vRNI and Micro-segmentation with NSX.

One of the biggest use cases I personally come across with NSX Datacenter is focused around security, in particular the use of Micro-segmentation to secure virtual machines and get to the desired goal of a zero trust security model. If you’re not sure what this is then have a quick read of VMware
https://www.vmware.com/uk/products/nsx-security-microsegmentation.html

Part of my day job involves discussions with clients around how they secure their environment, applications and data. The conversation usually begins at the perimeter where there’s a firewall, they paid a lot of money for it and it has a ton of funky features that helps to protect their environment against threats etc. When the conversation moves inwards to the next layer we discuss how virtual machines are protected and the topics of conversations include VLANs, Access Control Lists, DMZs and with some client, separate hardware platforms or clusters. After 10 minutes or so I usually ask what protection they have between virtual machines or what visibility they have of the type of traffic flows and most of the time the conversation comes to a halt. At this point I tend to get a white board going and start to map some of these things out. Having had these conversations many times there are always two key moments that stand out. The first is the realisation that the majority of east-west traffic is not inspected or secured, the second is a further look of horror on how we identify what ports or rules to allow the server or application to function securely.

I think it’s fair to say that most environments have some sort of business critical legacy application that was written by someone who left the company years ago, in this story I’ll call him him Bob. This application is sometimes so important that no one dares touch it and the up time can be measured in years rather than days or weeks. Bob never paid much attention to documentation either as at the time it was his pet project and something he just developed on the side. Also this was in the days when virtualisation was not mainstream and everything existed on physical servers. Moving forward a couple of decades the entire company relies on this legacy application but it’s never patched or secured, and no one knows anything about what it communicates with or on what port.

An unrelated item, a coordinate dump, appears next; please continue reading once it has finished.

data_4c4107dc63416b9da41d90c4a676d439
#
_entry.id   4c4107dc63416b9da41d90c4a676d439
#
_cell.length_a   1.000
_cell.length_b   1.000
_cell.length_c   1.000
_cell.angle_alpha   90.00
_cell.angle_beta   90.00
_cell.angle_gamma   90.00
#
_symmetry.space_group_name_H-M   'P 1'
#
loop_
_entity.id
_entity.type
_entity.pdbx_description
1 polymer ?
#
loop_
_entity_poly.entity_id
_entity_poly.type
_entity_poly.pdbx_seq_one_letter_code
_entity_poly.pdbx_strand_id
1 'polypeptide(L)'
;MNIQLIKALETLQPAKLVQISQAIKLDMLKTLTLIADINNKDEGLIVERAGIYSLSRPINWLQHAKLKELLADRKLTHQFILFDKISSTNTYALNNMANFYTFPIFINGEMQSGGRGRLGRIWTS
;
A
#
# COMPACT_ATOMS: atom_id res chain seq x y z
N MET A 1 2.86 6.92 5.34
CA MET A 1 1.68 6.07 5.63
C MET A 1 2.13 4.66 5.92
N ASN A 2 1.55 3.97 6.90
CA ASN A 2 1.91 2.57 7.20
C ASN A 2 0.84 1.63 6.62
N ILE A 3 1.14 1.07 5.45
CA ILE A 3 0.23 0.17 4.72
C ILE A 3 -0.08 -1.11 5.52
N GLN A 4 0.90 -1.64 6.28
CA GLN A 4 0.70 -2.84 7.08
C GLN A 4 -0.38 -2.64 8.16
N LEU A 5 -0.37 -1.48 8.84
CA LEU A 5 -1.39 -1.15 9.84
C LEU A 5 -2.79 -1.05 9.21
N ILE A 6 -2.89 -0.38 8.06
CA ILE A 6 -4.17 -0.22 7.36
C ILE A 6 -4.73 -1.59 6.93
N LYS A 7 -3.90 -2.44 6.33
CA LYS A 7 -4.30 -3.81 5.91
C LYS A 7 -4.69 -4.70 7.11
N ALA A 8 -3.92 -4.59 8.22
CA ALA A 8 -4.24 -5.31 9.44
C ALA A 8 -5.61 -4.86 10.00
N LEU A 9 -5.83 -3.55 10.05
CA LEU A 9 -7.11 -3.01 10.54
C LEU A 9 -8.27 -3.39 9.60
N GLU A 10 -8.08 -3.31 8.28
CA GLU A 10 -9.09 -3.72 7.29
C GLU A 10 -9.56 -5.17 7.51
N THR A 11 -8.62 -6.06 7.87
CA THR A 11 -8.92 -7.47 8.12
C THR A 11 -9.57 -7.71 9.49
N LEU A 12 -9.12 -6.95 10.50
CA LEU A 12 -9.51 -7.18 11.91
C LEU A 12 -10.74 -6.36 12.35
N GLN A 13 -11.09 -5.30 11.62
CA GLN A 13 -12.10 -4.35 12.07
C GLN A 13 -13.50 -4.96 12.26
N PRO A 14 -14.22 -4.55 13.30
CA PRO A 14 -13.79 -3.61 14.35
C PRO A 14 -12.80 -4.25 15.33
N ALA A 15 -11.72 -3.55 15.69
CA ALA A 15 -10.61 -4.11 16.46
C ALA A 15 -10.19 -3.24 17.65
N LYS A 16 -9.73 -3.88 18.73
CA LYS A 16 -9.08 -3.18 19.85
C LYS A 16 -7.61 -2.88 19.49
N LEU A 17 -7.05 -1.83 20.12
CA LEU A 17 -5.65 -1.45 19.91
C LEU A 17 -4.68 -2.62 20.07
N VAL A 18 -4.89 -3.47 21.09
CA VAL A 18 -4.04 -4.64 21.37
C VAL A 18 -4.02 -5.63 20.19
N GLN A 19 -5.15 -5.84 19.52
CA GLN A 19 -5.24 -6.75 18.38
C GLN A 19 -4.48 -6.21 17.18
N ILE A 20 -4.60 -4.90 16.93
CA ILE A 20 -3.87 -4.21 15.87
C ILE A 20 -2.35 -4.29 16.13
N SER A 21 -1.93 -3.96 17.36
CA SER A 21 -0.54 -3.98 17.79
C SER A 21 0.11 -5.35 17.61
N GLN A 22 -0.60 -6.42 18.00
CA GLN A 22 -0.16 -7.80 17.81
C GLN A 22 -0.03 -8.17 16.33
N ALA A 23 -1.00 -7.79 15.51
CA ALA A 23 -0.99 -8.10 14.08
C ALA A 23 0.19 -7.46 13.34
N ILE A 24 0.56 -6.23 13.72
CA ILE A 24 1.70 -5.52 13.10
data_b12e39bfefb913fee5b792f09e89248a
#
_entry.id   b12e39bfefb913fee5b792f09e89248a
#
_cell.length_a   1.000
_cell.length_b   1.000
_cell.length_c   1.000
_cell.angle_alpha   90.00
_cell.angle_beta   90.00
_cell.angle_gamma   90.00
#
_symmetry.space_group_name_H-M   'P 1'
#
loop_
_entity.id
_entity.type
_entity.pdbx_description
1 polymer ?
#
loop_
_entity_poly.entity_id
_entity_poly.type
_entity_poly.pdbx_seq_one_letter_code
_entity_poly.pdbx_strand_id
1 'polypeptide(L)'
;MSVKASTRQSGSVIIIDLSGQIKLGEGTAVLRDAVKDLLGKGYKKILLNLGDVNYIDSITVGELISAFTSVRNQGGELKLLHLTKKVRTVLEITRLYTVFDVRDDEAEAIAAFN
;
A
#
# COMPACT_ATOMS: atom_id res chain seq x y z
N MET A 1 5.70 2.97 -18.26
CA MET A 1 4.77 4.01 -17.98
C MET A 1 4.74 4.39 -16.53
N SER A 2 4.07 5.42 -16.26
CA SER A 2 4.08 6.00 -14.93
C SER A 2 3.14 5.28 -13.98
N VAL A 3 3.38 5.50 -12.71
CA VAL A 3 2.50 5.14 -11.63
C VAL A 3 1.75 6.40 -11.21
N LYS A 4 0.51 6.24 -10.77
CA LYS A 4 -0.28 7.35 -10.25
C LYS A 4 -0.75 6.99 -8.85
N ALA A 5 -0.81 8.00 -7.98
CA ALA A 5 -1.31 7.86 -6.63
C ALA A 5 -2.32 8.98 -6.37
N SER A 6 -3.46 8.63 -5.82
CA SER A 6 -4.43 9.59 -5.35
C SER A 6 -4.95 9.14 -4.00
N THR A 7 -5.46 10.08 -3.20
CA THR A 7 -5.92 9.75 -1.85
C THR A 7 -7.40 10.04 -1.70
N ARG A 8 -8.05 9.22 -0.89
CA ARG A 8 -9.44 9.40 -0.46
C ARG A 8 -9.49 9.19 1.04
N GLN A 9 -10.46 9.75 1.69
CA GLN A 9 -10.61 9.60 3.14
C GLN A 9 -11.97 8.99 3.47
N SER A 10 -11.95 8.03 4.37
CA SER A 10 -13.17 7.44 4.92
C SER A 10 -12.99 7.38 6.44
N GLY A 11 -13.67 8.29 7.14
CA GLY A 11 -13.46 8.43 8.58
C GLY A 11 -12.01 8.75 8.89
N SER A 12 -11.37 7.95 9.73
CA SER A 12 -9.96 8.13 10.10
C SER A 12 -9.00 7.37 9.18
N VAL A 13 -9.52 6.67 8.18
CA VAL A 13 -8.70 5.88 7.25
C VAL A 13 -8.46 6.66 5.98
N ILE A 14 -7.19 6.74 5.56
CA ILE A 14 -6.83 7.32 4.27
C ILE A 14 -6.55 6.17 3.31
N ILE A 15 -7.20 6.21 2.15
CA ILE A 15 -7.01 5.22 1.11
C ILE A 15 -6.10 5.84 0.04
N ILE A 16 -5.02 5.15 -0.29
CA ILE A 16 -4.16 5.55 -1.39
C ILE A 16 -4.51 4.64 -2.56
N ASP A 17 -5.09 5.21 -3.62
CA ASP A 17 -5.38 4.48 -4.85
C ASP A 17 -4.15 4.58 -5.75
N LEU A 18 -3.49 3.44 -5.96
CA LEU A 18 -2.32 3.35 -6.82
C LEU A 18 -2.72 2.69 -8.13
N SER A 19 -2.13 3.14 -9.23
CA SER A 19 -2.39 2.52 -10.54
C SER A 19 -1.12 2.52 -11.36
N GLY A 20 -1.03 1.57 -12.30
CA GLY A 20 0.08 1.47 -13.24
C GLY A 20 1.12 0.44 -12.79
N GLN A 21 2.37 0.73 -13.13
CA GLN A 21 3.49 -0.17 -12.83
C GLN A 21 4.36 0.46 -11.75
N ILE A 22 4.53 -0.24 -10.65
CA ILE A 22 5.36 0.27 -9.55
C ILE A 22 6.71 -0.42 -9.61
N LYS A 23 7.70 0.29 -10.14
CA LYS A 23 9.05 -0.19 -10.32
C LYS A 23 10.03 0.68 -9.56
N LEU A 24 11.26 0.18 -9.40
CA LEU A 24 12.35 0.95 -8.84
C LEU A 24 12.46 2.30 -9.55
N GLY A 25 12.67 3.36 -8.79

You may be wondering where I’m going with this – bear with me as I’m going to introduce a product called vRealize Network Insight (vRNI) that can help with exact problem. In a nutshell what this tool allows you to do at scale is provide very detailed analytics on the traffic flows within the environment. With this level of information you begin to create application groups to see what is communicating with Bob’s application, and over what port. When it comes to planning and implementing Micro-segmentation most of the unknowns have been captured by this tool, allowing you to map out the rules needed to secure it. Whilst this tool is very in depth there is a really nice dashboard that gives a good high level overview. I’ve lifted the image below from the VMware HOL lab guide but in summary the breakdown shows the percentage of traffic that is east-west, VM to VM, routed, switched and north-south. To find out more detail you can click the doughnut to dive in to a particular flow.

The best thing is it will also suggest what rules to create with the ports and protocols required.

All of this data is exactly what you need to plan out a successful deployment of NSX. To learn more about vRNI the best place to start is the latest lab on VMWare HOL. As of May 2019 this is HOL-1902-02-CMP https://labs.hol.vmware.com/HOL/catalogs/lab/4698

At the time of writing the latest release of vRNI is 4.1 and the release notes can be found here

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